Do you recommend supplements to your patients? I do and I always have. I also take supplements. Do they work? Absolutely! Sure. Maybe. Sort of. Do they? I don’t know.
Seeing a Man About a Horse
My long-time doctor back in West Virginia did not really believe in vitamins or other supplements. At my last physical with him, I presented him with my typical big ol’ bag-o-pills. He looked like I had just handed him a year’s worth of stool samples.
Obviously disgusted, he asked, “Why are you taking all these? You are totally wasting your money!”
Me: “Is there anything in there that could hurt me?”
Dr.: “No, but you are wasting money!”
Me: “YOU OWN A HORSE!”
This guy spends more on hay than I could ever spend on my vitamins and my vitamins don’t need me to shovel out a barn every morning!
We parted as friends and I truly appreciate the wonderful care he gave my family and me for almost three decades. We love you, Stephen! Oh, and ditch the horse. You’re wasting a lot of money.
Something Smells Fishy
The tricky part in recommending supplements to our patients is determining how much of which ones. If you don’t watch out, you will soon be recommending 10 times your patient’s body weight in capsules full of sticks, twigs and strange and unusual powdery stuff.
And how much of each substance? I have an optometric friend who is very highly regarded across the country for his research on AMD and supplements. If I called him on Monday and asked how much lutein a patient should take, he might say “10mg, for certain!” If I called him on Friday, he might say “Definitely 100mg!” If this guy doesn’t know, how can I?
The new trend is to actually sell supplements from your office. Having the fish burps with six different fish oils before I found out what worked for me has led me to believe that some of the high quality in-office products are indeed better choices for the patient. But you can’t just buy a bunch of bottles of pills and expect smiling patients to buy them all up. They will end up expiring on your shelf, or in your own stomach.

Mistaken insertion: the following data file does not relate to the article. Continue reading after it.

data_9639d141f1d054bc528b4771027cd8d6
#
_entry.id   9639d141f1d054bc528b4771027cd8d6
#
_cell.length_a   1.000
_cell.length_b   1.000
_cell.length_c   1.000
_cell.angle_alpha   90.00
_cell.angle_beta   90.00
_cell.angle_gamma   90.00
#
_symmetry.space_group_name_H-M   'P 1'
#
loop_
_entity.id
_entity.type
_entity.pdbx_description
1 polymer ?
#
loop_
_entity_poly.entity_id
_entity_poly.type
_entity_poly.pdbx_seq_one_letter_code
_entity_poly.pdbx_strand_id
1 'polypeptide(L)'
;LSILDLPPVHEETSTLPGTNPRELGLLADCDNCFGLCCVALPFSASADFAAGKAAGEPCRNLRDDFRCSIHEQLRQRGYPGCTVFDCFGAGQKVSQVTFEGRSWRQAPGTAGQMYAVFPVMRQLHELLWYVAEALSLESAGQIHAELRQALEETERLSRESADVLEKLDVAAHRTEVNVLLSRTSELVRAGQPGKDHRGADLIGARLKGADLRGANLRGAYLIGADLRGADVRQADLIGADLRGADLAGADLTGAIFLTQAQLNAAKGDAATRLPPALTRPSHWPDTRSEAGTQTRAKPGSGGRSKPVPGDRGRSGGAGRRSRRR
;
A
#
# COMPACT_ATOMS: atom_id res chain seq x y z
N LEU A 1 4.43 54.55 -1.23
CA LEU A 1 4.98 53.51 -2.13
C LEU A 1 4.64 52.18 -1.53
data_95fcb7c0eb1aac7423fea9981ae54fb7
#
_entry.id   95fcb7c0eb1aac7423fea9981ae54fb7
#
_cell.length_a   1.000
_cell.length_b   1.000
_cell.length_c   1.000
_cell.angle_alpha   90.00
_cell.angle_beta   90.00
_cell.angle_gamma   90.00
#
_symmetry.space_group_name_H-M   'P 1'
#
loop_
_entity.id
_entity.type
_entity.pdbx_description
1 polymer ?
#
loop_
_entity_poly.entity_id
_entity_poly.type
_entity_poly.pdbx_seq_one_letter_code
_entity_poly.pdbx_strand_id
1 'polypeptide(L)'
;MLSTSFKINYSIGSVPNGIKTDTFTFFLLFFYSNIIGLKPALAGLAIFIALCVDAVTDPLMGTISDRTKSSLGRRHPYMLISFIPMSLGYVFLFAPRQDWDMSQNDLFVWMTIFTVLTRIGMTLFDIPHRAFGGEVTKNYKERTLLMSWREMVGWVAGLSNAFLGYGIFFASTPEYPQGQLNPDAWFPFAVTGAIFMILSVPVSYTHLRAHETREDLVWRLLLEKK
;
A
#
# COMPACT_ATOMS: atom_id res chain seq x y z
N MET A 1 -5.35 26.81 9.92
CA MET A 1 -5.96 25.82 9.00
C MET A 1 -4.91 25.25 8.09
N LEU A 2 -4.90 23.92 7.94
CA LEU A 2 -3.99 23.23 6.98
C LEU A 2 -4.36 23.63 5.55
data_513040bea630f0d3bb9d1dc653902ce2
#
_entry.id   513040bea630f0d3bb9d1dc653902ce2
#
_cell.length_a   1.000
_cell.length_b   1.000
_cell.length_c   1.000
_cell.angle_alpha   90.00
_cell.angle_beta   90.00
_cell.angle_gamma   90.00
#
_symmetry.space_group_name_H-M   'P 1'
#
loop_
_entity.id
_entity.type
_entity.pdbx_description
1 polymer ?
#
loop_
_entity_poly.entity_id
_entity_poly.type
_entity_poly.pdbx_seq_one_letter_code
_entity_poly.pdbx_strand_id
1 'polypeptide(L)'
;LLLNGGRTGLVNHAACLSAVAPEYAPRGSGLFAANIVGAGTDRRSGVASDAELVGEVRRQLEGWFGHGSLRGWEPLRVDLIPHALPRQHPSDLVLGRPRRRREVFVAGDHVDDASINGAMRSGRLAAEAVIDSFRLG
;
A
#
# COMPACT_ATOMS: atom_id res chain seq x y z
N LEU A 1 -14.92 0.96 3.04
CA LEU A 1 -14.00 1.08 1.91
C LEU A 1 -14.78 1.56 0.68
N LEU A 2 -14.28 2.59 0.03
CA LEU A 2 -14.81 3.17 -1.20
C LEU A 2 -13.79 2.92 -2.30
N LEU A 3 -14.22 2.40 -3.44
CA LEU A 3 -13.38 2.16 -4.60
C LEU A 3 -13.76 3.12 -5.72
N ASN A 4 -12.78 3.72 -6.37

You have to believe in the product enough to take it yourself after you’ve tried it with loyal (if gullible) friends and family; understand why your product is best; be able to explain the benefits to your patients in terms they actually give a crap about. I’ve found that difficult to do unless you actually believe that your 67-year-old ocular rosacea patient will take four strokes off his golf game for every 50mg of turmeric root extract he ingests. If that were true, I’d lower my own score from 170 to 160 based upon my turmeric intake. (I just found out that in golf the LOW score wins. Better late than never).
I’ve invented two new supplements:
• Emesisdine: 400IU per day makes the patient vomit unless they throw their contact lenses away at proper intervals. Note: Some will just carry a bucket and still overwear them to save money.
• Cannistaff*: Bake it into brownies and give it to your office manager every day. Trust me. Good for glaucoma suspects, too.
*Check with state optometry board before prescribing. Check with state parole board after prescribing.